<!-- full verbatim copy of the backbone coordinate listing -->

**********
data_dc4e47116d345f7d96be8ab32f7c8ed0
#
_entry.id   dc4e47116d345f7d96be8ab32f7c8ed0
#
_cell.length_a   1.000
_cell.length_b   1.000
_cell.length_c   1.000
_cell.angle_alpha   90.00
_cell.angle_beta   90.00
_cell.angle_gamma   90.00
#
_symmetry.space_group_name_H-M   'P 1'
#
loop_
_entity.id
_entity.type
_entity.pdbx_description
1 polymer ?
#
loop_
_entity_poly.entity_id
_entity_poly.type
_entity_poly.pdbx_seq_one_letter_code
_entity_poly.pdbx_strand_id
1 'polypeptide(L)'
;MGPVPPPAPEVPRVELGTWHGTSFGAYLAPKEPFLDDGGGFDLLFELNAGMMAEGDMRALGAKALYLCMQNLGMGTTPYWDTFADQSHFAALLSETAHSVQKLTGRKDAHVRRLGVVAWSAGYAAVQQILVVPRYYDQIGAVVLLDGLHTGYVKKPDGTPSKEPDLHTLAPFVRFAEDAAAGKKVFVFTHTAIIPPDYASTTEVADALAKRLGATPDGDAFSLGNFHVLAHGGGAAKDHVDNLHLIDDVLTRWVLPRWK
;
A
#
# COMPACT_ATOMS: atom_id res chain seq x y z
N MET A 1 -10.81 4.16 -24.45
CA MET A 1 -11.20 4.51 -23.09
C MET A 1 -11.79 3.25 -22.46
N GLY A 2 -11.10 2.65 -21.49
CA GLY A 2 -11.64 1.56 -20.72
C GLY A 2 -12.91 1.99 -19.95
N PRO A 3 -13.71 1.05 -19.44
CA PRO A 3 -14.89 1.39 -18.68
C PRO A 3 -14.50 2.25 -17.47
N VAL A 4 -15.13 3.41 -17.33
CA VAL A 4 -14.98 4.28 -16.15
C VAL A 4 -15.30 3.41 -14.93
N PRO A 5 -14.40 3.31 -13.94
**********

data_dc4e47116d345f7d96be8ab32f7c8ed0
#
_entry.id   dc4e47116d345f7d96be8ab32f7c8ed0
#
_cell.length_a   1.000
_cell.length_b   1.000
_cell.length_c   1.000
_cell.angle_alpha   90.00
_cell.angle_beta   90.00
_cell.angle_gamma   90.00
#
_symmetry.space_group_name_H-M   'P 1'
#
loop_
_entity.id
_entity.type
_entity.pdbx_description
1 polymer ?
#
loop_
_entity_poly.entity_id
_entity_poly.type
_entity_poly.pdbx_seq_one_letter_code
_entity_poly.pdbx_strand_id
1 'polypeptide(L)'
;MGPVPPPAPEVPRVELGTWHGTSFGAYLAPKEPFLDDGGGFDLLFELNAGMMAEGDMRALGAKALYLCMQNLGMGTTPYWDTFADQSHFAALLSETAHSVQKLTGRKDAHVRRLGVVAWSAGYAAVQQILVVPRYYDQIGAVVLLDGLHTGYVKKPDGTPSKEPDLHTLAPFVRFAEDAAAGKKVFVFTHTAIIPPDYASTTEVADALAKRLGATPDGDAFSLGNFHVLAHGGGAAKDHVDNLHLIDDVLTRWVLPRWK
;
A
#
# COMPACT_ATOMS: atom_id res chain seq x y z
N MET A 1 -10.81 4.16 -24.45
CA MET A 1 -11.20 4.51 -23.09
C MET A 1 -11.79 3.25 -22.46
N GLY A 2 -11.10 2.65 -21.49
CA GLY A 2 -11.64 1.56 -20.72
C GLY A 2 -12.91 1.99 -19.95
N PRO A 3 -13.71 1.05 -19.44
CA PRO A 3 -14.89 1.39 -18.68
C PRO A 3 -14.50 2.25 -17.47
N VAL A 4 -15.13 3.41 -17.33
CA VAL A 4 -14.98 4.28 -16.15
C VAL A 4 -15.30 3.41 -14.93
N PRO A 5 -14.40 3.31 -13.94